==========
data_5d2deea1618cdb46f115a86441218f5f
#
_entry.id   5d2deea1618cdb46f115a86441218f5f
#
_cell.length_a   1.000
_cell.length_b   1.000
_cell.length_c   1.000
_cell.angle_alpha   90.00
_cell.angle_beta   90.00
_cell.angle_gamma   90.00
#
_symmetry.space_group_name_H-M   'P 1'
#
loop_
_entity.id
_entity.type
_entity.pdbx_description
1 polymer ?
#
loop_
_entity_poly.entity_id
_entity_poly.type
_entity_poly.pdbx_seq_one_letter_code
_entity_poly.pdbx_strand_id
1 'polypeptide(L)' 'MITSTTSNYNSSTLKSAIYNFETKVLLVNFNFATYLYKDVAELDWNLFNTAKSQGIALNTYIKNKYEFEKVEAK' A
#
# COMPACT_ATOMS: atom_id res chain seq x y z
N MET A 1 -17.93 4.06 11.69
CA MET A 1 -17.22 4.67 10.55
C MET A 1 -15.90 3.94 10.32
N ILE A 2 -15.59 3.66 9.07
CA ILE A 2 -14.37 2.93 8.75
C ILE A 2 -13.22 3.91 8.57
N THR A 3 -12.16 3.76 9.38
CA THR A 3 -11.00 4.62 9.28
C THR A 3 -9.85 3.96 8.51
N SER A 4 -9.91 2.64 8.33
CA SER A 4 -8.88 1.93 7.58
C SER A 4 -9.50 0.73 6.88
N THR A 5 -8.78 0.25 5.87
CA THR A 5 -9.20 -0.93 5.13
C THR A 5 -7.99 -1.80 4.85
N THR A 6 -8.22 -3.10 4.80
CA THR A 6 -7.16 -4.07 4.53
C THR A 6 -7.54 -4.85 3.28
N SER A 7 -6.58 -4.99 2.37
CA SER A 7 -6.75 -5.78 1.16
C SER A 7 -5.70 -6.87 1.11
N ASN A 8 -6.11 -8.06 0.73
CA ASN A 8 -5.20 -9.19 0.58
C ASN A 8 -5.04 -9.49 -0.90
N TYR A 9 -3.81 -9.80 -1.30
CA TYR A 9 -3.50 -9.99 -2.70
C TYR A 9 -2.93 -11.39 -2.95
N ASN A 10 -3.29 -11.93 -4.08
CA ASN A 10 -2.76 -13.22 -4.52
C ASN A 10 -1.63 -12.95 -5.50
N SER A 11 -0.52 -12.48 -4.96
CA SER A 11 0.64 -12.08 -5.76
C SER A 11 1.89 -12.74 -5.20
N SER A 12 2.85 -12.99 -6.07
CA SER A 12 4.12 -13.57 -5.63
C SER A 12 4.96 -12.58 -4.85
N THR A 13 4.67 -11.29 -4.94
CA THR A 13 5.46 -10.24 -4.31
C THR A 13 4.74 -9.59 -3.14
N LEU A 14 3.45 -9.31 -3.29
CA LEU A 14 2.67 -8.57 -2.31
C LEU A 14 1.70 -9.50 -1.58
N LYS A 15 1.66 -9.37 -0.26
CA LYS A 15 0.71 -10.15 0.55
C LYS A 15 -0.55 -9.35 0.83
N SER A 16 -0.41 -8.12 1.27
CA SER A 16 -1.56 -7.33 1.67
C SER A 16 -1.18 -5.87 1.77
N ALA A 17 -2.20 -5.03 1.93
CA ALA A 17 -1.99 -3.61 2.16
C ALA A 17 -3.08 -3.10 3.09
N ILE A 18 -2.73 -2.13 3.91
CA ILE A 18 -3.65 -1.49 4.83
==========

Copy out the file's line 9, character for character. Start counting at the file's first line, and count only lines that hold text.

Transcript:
_cell.angle_beta   90.00